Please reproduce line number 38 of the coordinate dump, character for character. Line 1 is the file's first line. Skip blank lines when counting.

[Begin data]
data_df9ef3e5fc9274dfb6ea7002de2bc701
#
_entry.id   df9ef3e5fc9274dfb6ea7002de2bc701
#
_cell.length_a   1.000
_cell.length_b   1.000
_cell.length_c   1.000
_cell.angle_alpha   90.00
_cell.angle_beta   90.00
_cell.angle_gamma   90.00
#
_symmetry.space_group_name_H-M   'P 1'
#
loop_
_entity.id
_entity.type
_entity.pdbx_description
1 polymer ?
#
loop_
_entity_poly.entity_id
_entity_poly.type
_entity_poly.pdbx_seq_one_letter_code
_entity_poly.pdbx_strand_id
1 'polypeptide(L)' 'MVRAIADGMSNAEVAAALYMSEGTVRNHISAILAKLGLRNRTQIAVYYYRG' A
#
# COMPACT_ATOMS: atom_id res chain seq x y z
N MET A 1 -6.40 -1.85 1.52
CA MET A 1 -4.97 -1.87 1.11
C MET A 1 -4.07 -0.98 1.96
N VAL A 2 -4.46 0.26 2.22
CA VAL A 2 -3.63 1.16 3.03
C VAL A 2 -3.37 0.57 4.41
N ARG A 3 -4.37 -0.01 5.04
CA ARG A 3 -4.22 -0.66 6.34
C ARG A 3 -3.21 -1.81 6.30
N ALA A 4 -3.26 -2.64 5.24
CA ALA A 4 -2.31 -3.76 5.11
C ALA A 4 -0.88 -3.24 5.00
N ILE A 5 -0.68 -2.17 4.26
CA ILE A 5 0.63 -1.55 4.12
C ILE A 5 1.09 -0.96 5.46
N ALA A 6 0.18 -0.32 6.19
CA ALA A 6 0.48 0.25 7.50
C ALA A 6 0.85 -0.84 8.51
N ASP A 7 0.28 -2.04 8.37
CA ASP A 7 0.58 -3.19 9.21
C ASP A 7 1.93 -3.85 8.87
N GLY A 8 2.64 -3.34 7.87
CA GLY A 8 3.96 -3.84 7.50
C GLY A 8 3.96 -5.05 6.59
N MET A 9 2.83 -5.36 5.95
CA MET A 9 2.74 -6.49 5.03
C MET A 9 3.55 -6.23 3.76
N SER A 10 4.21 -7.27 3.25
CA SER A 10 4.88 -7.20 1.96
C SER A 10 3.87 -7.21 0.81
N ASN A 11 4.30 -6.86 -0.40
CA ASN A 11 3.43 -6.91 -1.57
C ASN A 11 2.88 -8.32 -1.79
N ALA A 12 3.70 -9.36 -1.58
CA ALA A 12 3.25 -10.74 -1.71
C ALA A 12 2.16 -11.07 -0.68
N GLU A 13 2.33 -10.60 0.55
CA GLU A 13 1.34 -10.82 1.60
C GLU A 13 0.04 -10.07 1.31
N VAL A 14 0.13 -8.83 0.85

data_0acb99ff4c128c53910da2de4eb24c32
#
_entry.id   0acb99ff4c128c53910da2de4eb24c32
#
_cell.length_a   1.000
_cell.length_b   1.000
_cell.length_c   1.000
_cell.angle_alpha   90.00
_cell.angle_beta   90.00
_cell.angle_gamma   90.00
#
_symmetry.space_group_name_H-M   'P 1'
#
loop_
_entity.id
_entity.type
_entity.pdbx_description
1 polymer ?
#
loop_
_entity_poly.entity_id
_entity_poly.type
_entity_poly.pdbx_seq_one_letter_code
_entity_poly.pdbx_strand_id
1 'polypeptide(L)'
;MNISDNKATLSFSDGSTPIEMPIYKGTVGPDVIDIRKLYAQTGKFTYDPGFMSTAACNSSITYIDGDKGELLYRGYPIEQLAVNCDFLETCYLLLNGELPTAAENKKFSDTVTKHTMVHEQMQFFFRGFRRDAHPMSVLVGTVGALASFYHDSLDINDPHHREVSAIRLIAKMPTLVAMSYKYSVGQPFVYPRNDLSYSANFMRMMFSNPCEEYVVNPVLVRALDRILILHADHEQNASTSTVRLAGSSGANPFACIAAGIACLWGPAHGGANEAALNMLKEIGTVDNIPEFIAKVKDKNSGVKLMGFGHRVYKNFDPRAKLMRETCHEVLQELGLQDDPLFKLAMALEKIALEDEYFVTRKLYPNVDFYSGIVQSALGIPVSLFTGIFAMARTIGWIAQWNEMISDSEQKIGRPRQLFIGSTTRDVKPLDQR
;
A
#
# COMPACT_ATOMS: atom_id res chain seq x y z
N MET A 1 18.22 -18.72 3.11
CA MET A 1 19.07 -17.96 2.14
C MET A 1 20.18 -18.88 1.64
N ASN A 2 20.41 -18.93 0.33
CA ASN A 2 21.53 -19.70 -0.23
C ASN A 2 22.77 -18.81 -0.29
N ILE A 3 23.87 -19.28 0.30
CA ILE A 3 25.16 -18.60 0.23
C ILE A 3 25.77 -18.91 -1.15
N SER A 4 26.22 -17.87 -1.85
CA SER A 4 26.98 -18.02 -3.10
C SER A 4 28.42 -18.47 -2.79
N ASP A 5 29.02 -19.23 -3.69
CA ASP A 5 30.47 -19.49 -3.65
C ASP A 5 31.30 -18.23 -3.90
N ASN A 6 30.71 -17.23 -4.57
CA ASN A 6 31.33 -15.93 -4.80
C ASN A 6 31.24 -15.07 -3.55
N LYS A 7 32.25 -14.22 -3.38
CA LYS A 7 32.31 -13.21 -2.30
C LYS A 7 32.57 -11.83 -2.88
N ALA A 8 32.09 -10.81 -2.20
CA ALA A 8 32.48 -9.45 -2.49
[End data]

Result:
CA ALA A 4 -2.31 -3.76 5.11